What, if anything, is certain at this stage? From the man himself, we know that the announcement is slated for next Thursday, and that his selection will come from the list he put out publicly during the campaign, even if he isn't quite 100 percent decided. Here's Sean Hannity asking him about the process on Fox News this week -- toggle forward to the five-minute mark:
Based on that first answer, it sounds like Trump has made up his mind but is holding out a possibility that he might make an eleventh-hour switch, based on new information. He declines to answer the "originalist" question, which is a little strange. Maybe he's not entirely sure about the meaning of that term and doesn't want to get pinned down -- but based on what we've read and reported, all three finalists on the short list are judicial conservatives. But are the names that are floating around accurate, and is the final roster still comprised of three people? CBS News reports that Senate Republicans have convinced the White House that William Pryor would face a difficult confirmation because of his outspoken views on abortion precedent, and that a Pryor nomination is now "unlikely:"
Sources tell CBS News Pryor’s nomination is unlikely, after Senate Republicans warned about a repeat of his 2003 appeals court confirmation fight. “I believe that not only is the case unsupported by the text and structure of the Constitution, but it has led to a morally wrong result,” Pryor said then. “It has led to the slaughter of millions of innocent unborn children. That’s my personal belief.” For two years, Democrats blocked Pryor’s confirmation.
Ed Morrissey asks the right questions: First, does this mean that Republicans wouldn't have the 50 votes necessary to confirm Pryor? Or are there not enough Republicans willing to go nuclear when Democrats inevitably mount a filibuster? The former scenario is possible, but I think it's the second question that probably applies here. When Harry Reid eliminated the filibuster for presidential appointments under Barack Obama, he said he was leaving the option intact for Supreme Court nominees. Democrats made clear that they were prepared to further eliminate the filibuster on behalf of a Clinton-picked justice, yet there are a handful of Senate Republicans who have been publicly queasy about doing so now that the shoe is on the other foot. If Orrin Hatch, John McCain and Jeff Flake were to defect from the party in order to preserve Senate tradition, Democrats could block a Trump nominee with 41 votes. On that score, back to the Hannity interview:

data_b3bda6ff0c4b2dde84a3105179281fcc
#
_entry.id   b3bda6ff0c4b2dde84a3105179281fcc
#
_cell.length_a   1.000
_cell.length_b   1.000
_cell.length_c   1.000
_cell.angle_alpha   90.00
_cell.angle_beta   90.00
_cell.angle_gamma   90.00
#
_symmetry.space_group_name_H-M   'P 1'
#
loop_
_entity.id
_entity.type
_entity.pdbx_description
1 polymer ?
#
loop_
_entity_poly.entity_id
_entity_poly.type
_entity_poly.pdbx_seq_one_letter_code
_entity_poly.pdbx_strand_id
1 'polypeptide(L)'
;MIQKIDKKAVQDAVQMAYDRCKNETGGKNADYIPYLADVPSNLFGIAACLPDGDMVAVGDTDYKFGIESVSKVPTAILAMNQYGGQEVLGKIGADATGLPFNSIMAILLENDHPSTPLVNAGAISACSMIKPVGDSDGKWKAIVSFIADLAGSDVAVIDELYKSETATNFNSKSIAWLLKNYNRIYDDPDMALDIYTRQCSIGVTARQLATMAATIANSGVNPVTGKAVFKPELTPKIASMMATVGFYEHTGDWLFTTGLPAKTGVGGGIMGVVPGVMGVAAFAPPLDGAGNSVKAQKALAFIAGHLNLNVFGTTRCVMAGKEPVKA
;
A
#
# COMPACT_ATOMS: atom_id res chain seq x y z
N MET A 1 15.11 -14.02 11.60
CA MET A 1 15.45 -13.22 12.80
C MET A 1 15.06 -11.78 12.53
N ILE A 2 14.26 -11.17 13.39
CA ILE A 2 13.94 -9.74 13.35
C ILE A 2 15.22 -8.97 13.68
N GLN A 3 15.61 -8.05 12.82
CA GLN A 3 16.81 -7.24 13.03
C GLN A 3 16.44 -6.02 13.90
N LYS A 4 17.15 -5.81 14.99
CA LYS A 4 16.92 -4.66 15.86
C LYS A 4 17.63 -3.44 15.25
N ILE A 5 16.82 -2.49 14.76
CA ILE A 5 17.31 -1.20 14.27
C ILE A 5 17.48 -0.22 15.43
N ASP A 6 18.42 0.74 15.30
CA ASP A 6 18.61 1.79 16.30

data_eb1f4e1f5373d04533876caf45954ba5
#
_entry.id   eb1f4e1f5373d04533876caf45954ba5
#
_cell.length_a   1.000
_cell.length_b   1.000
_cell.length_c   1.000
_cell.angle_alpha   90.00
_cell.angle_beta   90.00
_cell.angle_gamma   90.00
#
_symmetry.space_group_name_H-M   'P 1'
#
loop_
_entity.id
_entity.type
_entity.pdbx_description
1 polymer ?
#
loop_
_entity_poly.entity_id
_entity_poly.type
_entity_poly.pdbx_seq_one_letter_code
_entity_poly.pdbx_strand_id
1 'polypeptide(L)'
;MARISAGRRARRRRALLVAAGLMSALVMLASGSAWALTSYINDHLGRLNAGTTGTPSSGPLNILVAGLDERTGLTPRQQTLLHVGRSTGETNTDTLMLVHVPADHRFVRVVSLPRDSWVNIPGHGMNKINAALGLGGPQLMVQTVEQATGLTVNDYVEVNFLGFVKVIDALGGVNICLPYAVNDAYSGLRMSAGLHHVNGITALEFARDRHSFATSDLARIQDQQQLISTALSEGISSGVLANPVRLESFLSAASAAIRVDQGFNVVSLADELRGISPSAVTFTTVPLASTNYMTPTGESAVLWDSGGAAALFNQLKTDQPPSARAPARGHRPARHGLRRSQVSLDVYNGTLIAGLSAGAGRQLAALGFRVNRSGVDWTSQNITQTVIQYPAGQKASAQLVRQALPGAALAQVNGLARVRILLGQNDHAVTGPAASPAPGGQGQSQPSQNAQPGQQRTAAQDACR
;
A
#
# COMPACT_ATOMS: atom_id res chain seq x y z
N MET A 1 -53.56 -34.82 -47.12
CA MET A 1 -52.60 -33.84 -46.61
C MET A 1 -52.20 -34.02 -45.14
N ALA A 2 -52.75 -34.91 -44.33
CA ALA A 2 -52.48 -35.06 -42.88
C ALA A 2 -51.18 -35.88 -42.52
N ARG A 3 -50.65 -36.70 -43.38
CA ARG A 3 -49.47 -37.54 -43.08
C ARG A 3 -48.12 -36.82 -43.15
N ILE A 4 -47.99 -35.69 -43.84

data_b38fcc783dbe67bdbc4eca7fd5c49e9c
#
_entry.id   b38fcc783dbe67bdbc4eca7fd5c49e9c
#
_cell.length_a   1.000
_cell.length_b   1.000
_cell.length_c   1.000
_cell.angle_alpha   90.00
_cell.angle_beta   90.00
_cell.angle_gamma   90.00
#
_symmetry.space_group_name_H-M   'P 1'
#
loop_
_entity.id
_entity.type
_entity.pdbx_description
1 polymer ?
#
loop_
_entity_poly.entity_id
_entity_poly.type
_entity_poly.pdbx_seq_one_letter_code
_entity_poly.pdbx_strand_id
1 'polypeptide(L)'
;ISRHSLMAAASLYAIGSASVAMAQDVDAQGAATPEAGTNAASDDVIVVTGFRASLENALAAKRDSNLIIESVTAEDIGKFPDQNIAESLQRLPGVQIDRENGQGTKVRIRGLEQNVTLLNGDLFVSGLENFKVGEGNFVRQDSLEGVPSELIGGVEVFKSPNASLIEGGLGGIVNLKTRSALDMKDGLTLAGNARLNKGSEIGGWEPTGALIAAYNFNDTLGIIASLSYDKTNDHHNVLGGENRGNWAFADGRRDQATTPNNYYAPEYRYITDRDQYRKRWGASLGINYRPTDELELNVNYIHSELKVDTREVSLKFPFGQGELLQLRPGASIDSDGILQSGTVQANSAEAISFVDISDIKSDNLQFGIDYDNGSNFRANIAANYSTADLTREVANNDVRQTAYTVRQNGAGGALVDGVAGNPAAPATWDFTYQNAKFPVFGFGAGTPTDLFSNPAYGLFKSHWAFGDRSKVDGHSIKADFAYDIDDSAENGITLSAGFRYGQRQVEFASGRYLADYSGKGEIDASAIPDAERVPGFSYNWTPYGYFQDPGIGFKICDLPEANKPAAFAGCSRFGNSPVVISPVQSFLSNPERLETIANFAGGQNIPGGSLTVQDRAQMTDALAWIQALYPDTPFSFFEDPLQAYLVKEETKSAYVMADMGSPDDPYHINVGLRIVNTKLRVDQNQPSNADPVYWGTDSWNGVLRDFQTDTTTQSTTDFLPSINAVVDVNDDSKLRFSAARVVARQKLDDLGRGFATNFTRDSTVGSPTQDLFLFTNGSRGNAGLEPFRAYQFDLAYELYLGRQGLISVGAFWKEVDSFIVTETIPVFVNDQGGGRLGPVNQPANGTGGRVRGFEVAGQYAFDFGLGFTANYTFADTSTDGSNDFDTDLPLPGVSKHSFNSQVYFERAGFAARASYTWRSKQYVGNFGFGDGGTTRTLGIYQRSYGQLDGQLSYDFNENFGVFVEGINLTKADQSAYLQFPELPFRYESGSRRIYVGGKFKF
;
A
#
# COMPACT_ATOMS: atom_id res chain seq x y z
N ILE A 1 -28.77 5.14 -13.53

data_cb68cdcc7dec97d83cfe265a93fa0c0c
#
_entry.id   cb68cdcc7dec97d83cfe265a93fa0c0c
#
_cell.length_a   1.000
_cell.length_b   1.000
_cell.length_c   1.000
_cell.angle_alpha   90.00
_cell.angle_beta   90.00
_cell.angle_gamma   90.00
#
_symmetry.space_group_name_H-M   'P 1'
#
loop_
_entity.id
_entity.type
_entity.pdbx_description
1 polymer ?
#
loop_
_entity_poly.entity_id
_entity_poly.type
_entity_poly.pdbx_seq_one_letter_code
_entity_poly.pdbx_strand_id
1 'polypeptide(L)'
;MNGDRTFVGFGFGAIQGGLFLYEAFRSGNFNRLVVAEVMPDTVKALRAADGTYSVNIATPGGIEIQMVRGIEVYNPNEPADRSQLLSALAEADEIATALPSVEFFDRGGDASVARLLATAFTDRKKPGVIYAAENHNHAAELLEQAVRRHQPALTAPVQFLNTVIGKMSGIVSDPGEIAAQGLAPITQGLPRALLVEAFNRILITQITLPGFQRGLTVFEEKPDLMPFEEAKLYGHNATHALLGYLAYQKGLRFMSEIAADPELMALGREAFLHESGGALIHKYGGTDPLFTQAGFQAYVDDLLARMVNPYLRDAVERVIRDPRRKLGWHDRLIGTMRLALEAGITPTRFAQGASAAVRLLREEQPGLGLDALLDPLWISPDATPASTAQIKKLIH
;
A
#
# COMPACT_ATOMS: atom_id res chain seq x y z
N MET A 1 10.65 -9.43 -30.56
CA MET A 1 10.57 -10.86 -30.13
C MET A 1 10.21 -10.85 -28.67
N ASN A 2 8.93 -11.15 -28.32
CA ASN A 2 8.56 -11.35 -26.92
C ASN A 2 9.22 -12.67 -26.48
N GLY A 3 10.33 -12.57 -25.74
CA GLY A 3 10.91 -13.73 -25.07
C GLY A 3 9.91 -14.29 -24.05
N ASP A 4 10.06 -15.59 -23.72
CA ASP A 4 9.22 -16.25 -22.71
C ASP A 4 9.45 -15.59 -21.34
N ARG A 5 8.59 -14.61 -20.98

Given the GOP's reported warnings to Trump about Pryor's viability, perhaps he's out of the running (despite what Trump adviser Leonard Leo told me on Wednesday), and it's down to two candidates who are seen as more easily confirmable. Scalia clone Neil Gorsuch may have the inside track, but Politico says that Trump's sister, a left-leaning judge, has urged him to nominate her Third Circuit colleague, Thomas Hardiman. Allahpundit frets that Hardiman has a slightly hazier conservative track record than Gorsuch or Pryor, and is the most likely of the three to become an Anthony Kennedy or David Souter: "The big risk for Trump is that because Hardiman isn’t as much of a known ideological quantity as Gorsuch, there’s a chance he’ll be less orthodox on the Court than everyone hopes. If that happens, it’ll be a political fiasco for Trump. The pitch to the GOP’s Trump skeptics last fall was that they had to lay aside their qualms about him and be good soldiers for the sake of preserving a conservative Supreme Court. Trump would fill the Court with Scalias, repaying them for their faith. If Hardiman is more Kennedy than Scalia, Trump will never hear the end of it — especially since he’d be passing over a conservative star like Gorsuch for the vacancy on the advice of his not very conservative sister. "
That's a fair concern, although SCOTUS Blog's dossier on Hardiman notes that he "has weighed in on a variety of hot-button topics important to Republicans, and his votes in these cases have consistently been conservative." One potential worry is that he appears to be a blank slate on abortion, a critical issue that will be at the forefront of millions of pro-lifers' minds as they evaluate the pick. After all, Trump promised Scaliaesque justices, and Scalia was a solid anti-Roe vote. Parting thought: Let's say Gorsuch or Hardiman gets confirmed without a massive fight. If there's a second vacancy under Trump, and Democrats mount a filibuster against a Diane Sykes-type nomination because her confirmation could alter the ideological makeup of the Court, would Republicans really shy away from finishing what Harry Reid started? Is there a single doubt in anyone's mind that Democrats wouldn't play hardball with a key Supreme Court opening at stake?